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U.S. Public Divided Over GM, Organic Food

Most Americans see health benefits in organics, a sizable minority sees health risks in GM foods
2 December 2016. The American public is almost evenly divided about the benefits of genetically-modified and organic food, with those divisions not breaking along easily defined or familiar lines. These attitudes and others concerning food science are contained in a report released today by the Pew Research Center that conducted the survey.

The report, The New Food Fights: U.S. Public Divides Over Food Science, compiles data from 1,480 adults in the U.S. queried in May and June 2016. The survey focuses largely on attitudes the authors call “food ideologies,” particularly beliefs and preferences surrounding genetically modified and organic foods.

The findings show about half (48%) of the American public overall believes genetically modified foods are no better or worse for a person’s health than non-GM food, with 4 in 10 (39%) respondents indicating non-GM foods are better for one’s health, and 10 percent believing GM food is more healthy than the non-GM types. On the value of organic produce, a similar close divide emerges: a majority (55%) say organic varieties is better for one’s health, while 4 in 10 say there’s no health difference between organic and conventional produce, and barely 3 percent say say organic produce is worse.

The report’s authors note that behind these close divisions, attitudes toward GM and organic food emerge as distinct belief systems that defy familiar political and demographic categories and labels. For example, Americans who care a great deal about the issue of genetically modified food account for about 1 in 6 individuals (16%), but are strongly against GM foods and very much in favor of organics. Some three-quarters of this group (75%) says GM foods are worse than non-GM foods for one’s health, and 8 in 10 (81%) indicate organic food is healthier. Among people with little or no concern about GM food, on the other hand, 17 percent say GM foods are worse for people’s health, and little more than one-third (35%) believe organic food is healthier.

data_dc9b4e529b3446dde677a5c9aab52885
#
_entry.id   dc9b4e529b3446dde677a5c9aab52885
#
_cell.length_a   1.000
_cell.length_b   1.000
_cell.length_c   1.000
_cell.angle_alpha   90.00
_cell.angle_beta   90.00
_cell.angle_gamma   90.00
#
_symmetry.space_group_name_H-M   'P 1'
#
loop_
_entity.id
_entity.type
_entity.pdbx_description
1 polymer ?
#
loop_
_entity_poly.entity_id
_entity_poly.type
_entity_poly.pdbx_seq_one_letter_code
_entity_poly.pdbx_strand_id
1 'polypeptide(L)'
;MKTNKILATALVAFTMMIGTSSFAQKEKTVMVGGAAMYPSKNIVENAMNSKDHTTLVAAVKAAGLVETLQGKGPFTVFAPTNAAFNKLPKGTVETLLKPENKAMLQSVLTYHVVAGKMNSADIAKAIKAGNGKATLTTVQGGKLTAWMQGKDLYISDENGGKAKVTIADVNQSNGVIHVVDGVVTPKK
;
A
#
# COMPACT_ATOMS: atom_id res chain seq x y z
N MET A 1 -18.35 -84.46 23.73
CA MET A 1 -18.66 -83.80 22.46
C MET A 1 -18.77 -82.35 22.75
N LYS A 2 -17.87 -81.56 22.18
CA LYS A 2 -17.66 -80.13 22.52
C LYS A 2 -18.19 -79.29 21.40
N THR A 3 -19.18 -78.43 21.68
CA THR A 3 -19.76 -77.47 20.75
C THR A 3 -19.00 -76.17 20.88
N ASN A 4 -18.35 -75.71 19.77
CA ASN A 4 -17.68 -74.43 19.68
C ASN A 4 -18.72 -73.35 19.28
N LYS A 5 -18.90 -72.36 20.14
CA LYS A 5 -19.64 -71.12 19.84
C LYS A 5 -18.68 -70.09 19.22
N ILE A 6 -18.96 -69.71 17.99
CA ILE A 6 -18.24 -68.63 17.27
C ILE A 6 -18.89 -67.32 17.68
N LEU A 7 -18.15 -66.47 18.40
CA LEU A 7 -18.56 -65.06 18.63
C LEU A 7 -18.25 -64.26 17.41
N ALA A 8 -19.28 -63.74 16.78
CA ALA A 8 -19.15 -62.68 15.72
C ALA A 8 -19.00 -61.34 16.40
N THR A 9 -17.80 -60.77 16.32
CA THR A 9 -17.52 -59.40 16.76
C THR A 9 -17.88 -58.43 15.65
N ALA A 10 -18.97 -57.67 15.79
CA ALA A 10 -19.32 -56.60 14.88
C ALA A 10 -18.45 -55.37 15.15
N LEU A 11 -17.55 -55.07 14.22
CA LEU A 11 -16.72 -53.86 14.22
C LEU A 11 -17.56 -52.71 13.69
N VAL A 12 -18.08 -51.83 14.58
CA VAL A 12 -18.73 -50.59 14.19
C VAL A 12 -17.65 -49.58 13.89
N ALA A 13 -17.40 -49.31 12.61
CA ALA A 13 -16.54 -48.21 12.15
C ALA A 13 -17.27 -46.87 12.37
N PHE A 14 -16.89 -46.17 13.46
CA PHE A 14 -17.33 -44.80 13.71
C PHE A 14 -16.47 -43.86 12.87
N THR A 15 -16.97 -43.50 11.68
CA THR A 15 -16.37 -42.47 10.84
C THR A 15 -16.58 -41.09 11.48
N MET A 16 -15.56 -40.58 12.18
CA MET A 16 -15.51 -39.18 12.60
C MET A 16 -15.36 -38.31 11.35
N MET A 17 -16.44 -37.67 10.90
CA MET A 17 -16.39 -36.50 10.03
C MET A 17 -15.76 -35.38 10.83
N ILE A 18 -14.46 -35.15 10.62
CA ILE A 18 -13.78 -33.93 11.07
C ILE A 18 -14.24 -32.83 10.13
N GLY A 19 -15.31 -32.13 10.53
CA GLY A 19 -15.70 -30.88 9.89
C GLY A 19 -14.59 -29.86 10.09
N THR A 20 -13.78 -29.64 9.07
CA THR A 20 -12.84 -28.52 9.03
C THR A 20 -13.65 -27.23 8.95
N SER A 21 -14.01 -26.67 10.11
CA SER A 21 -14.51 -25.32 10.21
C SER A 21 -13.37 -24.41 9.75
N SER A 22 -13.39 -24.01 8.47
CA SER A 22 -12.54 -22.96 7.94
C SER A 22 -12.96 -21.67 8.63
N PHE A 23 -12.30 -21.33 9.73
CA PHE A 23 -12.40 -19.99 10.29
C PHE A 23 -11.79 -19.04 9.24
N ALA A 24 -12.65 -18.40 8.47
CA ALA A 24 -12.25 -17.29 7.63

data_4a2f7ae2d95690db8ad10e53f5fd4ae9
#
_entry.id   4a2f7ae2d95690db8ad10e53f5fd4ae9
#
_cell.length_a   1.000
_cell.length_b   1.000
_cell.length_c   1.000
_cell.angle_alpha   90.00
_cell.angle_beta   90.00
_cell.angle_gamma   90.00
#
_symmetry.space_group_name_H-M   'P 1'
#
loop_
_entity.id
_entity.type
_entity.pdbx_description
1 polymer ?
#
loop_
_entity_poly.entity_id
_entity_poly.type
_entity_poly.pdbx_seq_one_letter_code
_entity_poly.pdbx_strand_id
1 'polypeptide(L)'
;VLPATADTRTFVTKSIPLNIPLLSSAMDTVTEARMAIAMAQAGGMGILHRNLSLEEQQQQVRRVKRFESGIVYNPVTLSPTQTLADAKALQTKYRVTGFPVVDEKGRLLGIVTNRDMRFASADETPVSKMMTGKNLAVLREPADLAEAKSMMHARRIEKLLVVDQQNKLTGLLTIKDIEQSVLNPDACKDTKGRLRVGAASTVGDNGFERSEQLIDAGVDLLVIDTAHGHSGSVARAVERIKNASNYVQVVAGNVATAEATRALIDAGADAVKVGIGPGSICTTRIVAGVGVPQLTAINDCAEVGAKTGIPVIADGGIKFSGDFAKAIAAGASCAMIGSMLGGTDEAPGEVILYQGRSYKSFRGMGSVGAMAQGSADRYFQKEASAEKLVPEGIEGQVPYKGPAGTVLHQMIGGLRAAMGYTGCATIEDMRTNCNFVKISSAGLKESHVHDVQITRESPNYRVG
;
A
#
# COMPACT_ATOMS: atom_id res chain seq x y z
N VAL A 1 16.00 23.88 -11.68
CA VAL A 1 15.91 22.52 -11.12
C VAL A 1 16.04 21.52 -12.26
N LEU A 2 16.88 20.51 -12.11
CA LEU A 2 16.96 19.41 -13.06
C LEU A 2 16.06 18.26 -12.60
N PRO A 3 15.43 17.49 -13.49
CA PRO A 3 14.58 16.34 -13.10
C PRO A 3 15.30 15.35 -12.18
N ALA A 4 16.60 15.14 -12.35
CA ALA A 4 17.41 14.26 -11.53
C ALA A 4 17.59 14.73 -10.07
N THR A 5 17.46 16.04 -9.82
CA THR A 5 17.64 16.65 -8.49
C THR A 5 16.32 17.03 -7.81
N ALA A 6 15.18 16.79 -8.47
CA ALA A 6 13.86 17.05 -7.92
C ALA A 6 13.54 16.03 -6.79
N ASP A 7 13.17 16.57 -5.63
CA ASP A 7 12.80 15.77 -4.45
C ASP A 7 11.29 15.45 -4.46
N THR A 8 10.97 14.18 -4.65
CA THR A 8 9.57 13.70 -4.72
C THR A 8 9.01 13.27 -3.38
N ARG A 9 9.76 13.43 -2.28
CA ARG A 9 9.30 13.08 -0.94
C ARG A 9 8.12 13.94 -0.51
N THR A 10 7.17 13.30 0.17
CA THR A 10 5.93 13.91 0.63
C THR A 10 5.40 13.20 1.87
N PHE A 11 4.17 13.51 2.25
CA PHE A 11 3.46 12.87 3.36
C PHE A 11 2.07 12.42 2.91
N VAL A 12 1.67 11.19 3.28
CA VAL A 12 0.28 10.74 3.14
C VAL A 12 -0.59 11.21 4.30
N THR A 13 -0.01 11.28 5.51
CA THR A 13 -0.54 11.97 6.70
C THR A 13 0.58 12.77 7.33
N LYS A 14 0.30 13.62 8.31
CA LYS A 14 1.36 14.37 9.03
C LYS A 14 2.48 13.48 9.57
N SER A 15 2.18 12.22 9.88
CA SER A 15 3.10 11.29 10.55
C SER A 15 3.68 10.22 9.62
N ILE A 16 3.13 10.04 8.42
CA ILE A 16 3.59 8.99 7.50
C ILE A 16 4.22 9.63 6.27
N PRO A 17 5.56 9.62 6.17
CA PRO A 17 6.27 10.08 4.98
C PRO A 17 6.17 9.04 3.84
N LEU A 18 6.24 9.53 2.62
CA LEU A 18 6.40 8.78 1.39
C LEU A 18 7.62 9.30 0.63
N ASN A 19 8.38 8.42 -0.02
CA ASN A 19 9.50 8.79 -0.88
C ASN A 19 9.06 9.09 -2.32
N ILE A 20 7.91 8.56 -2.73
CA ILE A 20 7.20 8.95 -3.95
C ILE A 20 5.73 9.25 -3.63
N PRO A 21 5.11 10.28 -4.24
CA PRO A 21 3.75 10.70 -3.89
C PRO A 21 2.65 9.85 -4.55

A similar percentage of Americans, 18 percent, agrees with the statement, “My main focus is eating healthy and nutritious,” and among this group, people say they follow news about GM foods closely, but express options about GM foods and health similar to those less concerned about eating healthy and nutritious foods. Otherwise, say the authors, people expressing strong opinions on GM foods and nutrition both eat and shop differently from the public at large.

Among age groups, about half (48%) of adults between the ages of 18 and 29 consider GM foods worse for your health, compared to 3 in 10 (29%) of people 65 and over expressing this opinion. Between genders, however, differences in food attitudes are less clear. Somewhat more women (20%) than men (12%) say they care deeply about GM food, while women tend to be more pessimistic about the impact of GM foods on society. But party politics appear to play little if any role in attitudes toward GM foods, with equal numbers (16%) each of Republicans and Democrats indicating they care a great deal about the issue.

Americans express some trust in scientists over the issue of food, and while scientists are trusted more than industry leaders, levels of trust in scientists are still not high. Only about one-third of Americans (32%) say scientists understand the health effects of GM foods very well, and about the same percentage (35%) trust scientists a lot to provide full and accurate information on the issue. Food industry leaders, on the other hand, are barely trusted at all by the public, with only about 1 in 10 indicating a lot of trust they will provide full and accurate information.

The findings come from a panel of 1,480 individuals age 18 and over in the U.S. who take part in American Trends Panel, a nationally representative panel of randomly selected adults living in households, created by Pew Research Center. Most (1,330) participants completed the survey online, while 150 sent in their forms by mail. The survey was conducted between 10 May and 6 June in 2016.

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